LOCAL FOOTBALL SCORING UPDATES PRESENTED BY THE HUNGRY HOBO:

R.I. aldermen to discuss major and minor expenses


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Originally Posted Online: Nov. 11, 2012, 8:57 pm
Last Updated: Nov. 11, 2012, 11:55 pm
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By Jonathan Turner, jturner@qconline.com

Rock Island aldermen tonight will consider spending nearly half a million dollars on more engineering for the city wastewater treatment plant project, as well as $73,000 to acquire west-end properties for future redevelopment.

The engineering and consulting firm Symbiont -- which designed the $47 million expansion of the Mill Street wastewater treatment facility -- is proposing an updated electronic operations and maintenance manual for the construction project. The additional services, costing $473,800, are primarily for a new wet-weather treatment system at the expanded plant, which has been under construction for more than a year.

Part of Rock Island is served by combined sewers that carry both sanitary sewage and storm water in the same pipes.The treatment plant expansion will increase the plant's maximum treatment capacity from 16 million gallons a day to 106 million gallons a day. Up to now,any storm water received after the first 16 million gallons is diverted directly into the Mississippi River, so the expansion will mean less pollution.

The city council also will discuss two separate proposals to buy properties along 10th and 12th streets. The first is a plan to purchase an existing house and three vacant lots on the west side of 10th Street, between 6th and 7th avenues, for $65,000.

The plan supports the city's removal of blighted properties that started in 2006, according to a city council memo. The planned cleanup of vacant lots and demolition of the house also will help showcase nearby homes for sale by Rock Island Economic Growth and support the development of the new Martin Luther King Park on the adjacent property to the west, the memo says.

Funding for the purchase will come from the North 11th Street tax-increment-financing district.

In the second proposal, the city has been asked to purchase and donate the lot at 600 12th St. and donate the existing city-owned lot at 610 12th St. to support a planned $100,000 investment by Forest Siding at 619 11th St. The city plans to buy the lot for $8,000.

Forest Siding plans to pave the area and use it for outdoor storage. The project will help retain the existing business and its 10 employees, according to the city. The roofing company also will landscape the area.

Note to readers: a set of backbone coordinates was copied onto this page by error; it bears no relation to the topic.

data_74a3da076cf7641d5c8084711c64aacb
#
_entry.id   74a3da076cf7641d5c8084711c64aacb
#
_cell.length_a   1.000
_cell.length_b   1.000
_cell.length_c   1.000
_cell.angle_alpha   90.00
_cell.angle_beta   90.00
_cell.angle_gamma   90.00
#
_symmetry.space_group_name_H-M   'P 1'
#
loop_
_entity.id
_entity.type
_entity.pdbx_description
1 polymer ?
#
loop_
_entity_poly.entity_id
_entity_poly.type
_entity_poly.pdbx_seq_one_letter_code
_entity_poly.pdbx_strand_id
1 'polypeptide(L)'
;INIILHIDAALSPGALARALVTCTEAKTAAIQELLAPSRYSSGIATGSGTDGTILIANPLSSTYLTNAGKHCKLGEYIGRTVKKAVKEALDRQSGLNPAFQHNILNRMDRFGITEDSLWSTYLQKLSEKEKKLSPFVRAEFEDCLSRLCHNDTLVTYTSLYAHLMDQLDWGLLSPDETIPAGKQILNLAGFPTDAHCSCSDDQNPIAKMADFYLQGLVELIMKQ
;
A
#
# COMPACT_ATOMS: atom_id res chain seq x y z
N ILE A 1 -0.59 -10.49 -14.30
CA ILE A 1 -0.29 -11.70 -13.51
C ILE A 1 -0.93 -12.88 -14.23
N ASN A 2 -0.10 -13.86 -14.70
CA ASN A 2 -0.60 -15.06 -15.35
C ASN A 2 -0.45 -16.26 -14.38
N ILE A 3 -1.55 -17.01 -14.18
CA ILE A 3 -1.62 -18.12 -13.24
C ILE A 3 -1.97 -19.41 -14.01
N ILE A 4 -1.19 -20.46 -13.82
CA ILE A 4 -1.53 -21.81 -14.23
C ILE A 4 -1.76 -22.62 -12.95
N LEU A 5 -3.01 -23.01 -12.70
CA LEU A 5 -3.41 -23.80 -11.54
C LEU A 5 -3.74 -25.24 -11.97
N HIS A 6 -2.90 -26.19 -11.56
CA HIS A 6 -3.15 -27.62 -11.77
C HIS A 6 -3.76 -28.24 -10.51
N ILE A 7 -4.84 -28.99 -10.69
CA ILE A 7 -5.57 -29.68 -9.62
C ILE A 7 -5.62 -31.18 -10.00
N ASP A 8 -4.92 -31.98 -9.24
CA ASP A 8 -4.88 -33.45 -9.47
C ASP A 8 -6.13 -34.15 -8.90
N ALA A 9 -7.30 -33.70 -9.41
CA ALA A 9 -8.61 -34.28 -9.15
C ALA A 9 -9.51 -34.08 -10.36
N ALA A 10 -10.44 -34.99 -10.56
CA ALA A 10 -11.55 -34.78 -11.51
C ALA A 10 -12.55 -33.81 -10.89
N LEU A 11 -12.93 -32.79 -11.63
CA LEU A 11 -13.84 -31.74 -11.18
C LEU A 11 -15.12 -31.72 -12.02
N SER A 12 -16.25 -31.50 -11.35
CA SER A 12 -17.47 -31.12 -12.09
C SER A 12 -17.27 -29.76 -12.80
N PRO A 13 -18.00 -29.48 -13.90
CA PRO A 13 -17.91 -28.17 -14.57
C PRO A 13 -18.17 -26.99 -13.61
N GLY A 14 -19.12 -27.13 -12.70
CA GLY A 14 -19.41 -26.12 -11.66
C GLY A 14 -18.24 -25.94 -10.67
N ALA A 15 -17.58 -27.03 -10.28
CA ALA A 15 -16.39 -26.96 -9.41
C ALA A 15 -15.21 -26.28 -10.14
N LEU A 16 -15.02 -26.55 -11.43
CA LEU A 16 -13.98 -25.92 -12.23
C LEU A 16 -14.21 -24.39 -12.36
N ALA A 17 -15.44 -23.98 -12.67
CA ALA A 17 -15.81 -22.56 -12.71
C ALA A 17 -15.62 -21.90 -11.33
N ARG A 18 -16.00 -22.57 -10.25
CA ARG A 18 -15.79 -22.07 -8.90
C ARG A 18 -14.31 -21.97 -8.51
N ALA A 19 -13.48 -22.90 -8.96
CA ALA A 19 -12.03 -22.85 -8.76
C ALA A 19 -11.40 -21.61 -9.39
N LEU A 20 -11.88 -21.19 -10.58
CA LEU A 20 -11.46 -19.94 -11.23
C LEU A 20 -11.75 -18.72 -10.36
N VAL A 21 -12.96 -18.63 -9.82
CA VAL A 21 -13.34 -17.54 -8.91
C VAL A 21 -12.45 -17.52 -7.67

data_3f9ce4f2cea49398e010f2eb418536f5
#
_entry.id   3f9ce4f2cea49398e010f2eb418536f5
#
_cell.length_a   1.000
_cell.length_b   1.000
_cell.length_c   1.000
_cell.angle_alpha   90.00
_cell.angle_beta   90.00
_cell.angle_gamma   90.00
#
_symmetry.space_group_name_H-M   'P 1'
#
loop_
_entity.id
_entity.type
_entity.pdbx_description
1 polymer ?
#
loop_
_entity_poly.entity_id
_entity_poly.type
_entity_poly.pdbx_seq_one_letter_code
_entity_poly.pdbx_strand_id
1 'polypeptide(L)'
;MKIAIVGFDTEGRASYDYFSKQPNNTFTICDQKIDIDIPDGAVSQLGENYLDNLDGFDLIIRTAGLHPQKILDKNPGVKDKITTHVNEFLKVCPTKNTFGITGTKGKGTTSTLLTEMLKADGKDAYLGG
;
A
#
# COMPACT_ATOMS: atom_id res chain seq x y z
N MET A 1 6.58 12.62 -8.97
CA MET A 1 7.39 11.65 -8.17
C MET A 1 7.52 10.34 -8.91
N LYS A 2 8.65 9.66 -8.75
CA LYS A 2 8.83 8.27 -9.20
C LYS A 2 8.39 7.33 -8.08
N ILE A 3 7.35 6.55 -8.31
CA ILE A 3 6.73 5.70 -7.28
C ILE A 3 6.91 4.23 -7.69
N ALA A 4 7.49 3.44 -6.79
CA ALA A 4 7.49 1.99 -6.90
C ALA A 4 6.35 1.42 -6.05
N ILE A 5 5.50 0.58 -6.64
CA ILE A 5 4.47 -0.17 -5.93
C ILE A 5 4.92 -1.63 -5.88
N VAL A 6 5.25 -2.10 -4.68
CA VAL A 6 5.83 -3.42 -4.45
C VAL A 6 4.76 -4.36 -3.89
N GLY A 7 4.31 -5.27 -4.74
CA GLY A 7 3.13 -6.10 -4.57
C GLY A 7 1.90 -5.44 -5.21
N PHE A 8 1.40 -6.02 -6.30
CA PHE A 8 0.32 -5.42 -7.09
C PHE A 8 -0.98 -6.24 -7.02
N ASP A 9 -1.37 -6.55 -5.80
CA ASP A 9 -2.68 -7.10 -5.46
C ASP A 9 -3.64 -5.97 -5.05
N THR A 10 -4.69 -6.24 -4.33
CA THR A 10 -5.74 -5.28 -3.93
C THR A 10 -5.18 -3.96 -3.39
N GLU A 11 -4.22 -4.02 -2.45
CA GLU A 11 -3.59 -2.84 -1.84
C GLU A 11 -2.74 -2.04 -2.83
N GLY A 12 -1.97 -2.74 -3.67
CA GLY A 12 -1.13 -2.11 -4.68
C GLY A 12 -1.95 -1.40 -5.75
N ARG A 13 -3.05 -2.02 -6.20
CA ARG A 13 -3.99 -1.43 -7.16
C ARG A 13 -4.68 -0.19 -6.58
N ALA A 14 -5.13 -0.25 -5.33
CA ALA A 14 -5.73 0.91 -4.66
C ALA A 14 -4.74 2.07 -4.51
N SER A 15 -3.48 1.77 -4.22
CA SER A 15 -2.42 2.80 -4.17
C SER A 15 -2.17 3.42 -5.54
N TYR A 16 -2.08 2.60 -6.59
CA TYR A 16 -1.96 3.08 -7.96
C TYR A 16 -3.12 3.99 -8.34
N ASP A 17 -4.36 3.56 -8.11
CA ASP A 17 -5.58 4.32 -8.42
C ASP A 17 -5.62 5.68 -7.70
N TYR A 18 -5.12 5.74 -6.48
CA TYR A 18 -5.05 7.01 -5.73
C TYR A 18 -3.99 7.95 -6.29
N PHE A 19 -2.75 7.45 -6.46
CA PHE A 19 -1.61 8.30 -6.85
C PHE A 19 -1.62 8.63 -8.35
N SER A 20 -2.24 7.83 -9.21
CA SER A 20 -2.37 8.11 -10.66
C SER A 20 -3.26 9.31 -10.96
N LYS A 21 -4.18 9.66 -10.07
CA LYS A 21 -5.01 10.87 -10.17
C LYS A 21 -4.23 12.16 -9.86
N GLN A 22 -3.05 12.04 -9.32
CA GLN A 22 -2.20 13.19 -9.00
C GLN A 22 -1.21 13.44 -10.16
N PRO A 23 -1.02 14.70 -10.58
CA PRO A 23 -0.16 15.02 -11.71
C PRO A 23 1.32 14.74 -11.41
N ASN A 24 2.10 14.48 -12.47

The city council meeting will start at 6:45 p.m. on the third floor of city hall, 1528 3rd Ave., Rock Island. For a complete agenda, visit rigov.org.





















 



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  Today is Monday, Sept. 22, the 265th day of 2014. There are 100 days left in the year.

1864 -- 150 years ago: The board of education has granted Thursday as a holiday for the children, with the expectation that parents who desire to have their children attend the Scott County Fair will do so on that day and save irregularity the rest of the week.
1889 -- 125 years ago: The guard fence around the new cement walk at the Harper House has been removed. The blocks are diamond shape, alternating in black and white.
1914 -- 100 years ago: The Rev. R.B. Williams, former pastor of the First Methodist Church, Rock Island, was named superintendent of the Rock Island District.
1939 -- 75 years ago: Abnormally high temperatures and lack of rainfall in Illinois during the past week have speeded maturing of corn and soybean crops.
1964 -- 50 years ago: Installation of a new television system in St. Anthony's Hospital, which includes a closed circuit channel as well as the three regular Quad-Cities channels, has been completed and now is in operation.
1989 -- 25 years ago: When the new Moline High School was built in 1958, along with it were plans to construct a football field in the bowl near 34th Street on the campus. Wednesday afternoon, more than 30 years later, the Moline Board of Education Athletic Board sent the ball rolling toward the possible construction of that field by asking superintendent Richard Hennigan to take to the board of education a proposal to hire a consultant.






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